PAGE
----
In addition to photographing Pluto, Lampland also photographed comets, the planets with their satellites, and the principal nebulae of the NGC (New General Catalogue). He discovered several variable stars, novae in nebulae, the remarkable nebular appendage of R Aquarii, and changes in the Crab nebula.
He photographed many comets with the 42-inch reflector and with wide-angle lenses. Especially important are his photos of Halley’s Comet in 1910, the other bright comet of that year (1910a), and Skjellerup’s daylight comet of 1927. He took part in the Lowell Observatory eclipse expeditions, to Kansas in 1918 and to Southern California in 1923.
Much of Lampland’s time at the 42-inch was devoted to measurements of the long-wave radiation emitted from the planets, particularly Mars and Venus, and to the determination of their temperatures. He began this work in collaboration with W. W. Coblentz of the U.S. Bureau of Standards, who spent several summers at the Lowell Observatory in the 1920s. They made use of vacuum thermocouples which could be applied to small areas of the planets’ disks. Lampland developed great skill in making these delicate thermocouples and continued the work through subsequent years with assistance from his wife, Verna.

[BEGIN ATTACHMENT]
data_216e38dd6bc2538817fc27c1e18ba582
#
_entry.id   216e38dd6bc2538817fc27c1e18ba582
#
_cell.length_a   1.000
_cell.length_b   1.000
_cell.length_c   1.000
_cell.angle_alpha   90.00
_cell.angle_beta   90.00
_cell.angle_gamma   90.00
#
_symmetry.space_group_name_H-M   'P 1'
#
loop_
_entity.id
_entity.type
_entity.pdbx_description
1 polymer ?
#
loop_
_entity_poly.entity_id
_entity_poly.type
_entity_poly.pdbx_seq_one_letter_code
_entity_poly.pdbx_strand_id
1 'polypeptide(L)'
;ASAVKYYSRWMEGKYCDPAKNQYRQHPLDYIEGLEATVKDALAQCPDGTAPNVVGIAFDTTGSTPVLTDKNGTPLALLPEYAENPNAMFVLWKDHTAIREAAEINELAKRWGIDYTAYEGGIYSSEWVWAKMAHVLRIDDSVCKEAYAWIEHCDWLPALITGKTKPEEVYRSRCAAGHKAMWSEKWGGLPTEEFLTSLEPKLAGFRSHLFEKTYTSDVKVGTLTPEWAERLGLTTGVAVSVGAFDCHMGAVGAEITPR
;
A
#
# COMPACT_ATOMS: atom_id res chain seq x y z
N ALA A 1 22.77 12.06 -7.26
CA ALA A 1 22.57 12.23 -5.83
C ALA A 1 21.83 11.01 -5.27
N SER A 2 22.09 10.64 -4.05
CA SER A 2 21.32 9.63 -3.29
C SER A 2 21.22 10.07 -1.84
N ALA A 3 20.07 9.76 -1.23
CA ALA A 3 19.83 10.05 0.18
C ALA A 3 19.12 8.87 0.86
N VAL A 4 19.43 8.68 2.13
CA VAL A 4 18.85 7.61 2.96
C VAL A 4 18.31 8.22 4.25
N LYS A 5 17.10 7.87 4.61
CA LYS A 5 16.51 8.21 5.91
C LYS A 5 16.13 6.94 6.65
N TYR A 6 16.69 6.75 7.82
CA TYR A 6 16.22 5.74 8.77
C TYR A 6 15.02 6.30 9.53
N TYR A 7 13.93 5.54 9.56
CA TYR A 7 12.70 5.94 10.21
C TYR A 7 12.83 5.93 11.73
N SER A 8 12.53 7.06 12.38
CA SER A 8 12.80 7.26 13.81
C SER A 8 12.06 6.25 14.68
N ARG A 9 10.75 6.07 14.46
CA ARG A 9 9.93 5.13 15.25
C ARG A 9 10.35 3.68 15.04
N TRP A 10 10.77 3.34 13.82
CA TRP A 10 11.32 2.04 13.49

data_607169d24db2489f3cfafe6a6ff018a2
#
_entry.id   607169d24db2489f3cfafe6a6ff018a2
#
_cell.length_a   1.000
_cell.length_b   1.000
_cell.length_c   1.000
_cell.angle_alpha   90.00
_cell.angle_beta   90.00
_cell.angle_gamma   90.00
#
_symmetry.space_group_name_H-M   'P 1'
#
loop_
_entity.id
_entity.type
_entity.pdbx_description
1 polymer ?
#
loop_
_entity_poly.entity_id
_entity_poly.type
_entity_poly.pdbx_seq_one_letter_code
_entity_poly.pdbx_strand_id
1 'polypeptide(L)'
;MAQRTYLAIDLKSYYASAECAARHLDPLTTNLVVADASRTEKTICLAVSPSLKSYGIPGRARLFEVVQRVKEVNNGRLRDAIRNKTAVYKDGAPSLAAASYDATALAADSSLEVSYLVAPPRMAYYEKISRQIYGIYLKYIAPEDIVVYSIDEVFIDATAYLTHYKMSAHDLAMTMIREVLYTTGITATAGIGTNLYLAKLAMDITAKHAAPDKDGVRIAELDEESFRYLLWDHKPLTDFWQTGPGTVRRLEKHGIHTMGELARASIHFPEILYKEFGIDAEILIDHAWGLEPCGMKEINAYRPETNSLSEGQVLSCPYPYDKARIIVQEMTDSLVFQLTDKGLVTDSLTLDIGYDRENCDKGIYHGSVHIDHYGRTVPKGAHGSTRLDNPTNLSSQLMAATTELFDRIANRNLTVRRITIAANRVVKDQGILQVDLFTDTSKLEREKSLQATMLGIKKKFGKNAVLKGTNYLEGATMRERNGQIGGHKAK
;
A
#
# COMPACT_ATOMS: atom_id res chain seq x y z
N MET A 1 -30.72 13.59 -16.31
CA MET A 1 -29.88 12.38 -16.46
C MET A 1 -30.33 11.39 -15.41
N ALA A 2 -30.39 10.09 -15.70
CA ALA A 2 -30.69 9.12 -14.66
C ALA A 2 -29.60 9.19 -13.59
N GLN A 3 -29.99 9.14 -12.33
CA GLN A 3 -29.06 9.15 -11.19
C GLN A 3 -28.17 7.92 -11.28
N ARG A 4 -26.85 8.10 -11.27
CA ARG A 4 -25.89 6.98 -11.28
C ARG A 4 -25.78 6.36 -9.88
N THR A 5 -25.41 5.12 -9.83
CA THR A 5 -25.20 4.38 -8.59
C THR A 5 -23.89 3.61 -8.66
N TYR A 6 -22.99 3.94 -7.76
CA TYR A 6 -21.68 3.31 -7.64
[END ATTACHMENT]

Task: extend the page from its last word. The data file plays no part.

Here are a few letters expounding upon some of Lampland's work.
This exhibit is a small sample of Lampland's correspondence. All of his letters pertaining to Astronomy are available as PDF files on our Collections page.
Planetary Radiation Measurement
Hubble's Variable Nebula (NGC2261)
Variable Star R Aquarii
Lampland's discovery of a Nova in NGC 5236 (Southern Pinwheel Galaxy)